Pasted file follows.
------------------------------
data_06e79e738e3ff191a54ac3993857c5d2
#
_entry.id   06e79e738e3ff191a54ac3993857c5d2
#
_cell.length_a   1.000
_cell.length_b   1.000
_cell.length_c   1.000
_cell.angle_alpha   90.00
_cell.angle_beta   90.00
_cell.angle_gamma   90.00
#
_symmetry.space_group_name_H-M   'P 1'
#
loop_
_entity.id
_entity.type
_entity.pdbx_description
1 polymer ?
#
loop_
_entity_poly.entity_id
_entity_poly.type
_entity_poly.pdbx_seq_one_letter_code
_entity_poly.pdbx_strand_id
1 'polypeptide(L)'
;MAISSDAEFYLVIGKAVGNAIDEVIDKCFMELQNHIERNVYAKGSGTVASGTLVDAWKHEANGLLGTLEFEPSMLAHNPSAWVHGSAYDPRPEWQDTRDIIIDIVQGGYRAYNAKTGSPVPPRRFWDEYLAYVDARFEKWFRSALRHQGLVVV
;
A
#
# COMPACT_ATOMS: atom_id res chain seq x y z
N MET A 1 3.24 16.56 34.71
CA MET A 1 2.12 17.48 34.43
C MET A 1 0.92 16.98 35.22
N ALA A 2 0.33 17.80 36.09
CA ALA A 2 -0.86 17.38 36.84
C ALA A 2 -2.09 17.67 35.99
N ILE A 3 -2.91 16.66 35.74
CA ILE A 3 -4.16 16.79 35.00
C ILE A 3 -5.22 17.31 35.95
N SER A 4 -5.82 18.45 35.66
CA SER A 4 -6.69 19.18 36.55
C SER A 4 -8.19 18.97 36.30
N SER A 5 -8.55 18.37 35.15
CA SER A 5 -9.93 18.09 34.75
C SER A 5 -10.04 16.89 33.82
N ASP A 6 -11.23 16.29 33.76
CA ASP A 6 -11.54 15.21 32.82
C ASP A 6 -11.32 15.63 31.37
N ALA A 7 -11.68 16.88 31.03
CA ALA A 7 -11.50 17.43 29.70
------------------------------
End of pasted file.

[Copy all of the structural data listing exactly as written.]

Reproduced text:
data_06e79e738e3ff191a54ac3993857c5d2
#
_entry.id   06e79e738e3ff191a54ac3993857c5d2
#
_cell.length_a   1.000
_cell.length_b   1.000
_cell.length_c   1.000
_cell.angle_alpha   90.00
_cell.angle_beta   90.00
_cell.angle_gamma   90.00
#
_symmetry.space_group_name_H-M   'P 1'
#
loop_
_entity.id
_entity.type
_entity.pdbx_description
1 polymer ?
#
loop_
_entity_poly.entity_id
_entity_poly.type
_entity_poly.pdbx_seq_one_letter_code
_entity_poly.pdbx_strand_id
1 'polypeptide(L)'
;MAISSDAEFYLVIGKAVGNAIDEVIDKCFMELQNHIERNVYAKGSGTVASGTLVDAWKHEANGLLGTLEFEPSMLAHNPSAWVHGSAYDPRPEWQDTRDIIIDIVQGGYRAYNAKTGSPVPPRRFWDEYLAYVDARFEKWFRSALRHQGLVVV
;
A
#
# COMPACT_ATOMS: atom_id res chain seq x y z
N MET A 1 3.24 16.56 34.71
CA MET A 1 2.12 17.48 34.43
C MET A 1 0.92 16.98 35.22
N ALA A 2 0.33 17.80 36.09
CA ALA A 2 -0.86 17.38 36.84
C ALA A 2 -2.09 17.67 35.99
N ILE A 3 -2.91 16.66 35.74
CA ILE A 3 -4.16 16.79 35.00
C ILE A 3 -5.22 17.31 35.95
N SER A 4 -5.82 18.45 35.66
CA SER A 4 -6.69 19.18 36.55
C SER A 4 -8.19 18.97 36.30
N SER A 5 -8.55 18.37 35.15
CA SER A 5 -9.93 18.09 34.75
C SER A 5 -10.04 16.89 33.82
N ASP A 6 -11.23 16.29 33.76
CA ASP A 6 -11.54 15.21 32.82
C ASP A 6 -11.32 15.63 31.37
N ALA A 7 -11.68 16.88 31.03
CA ALA A 7 -11.50 17.43 29.70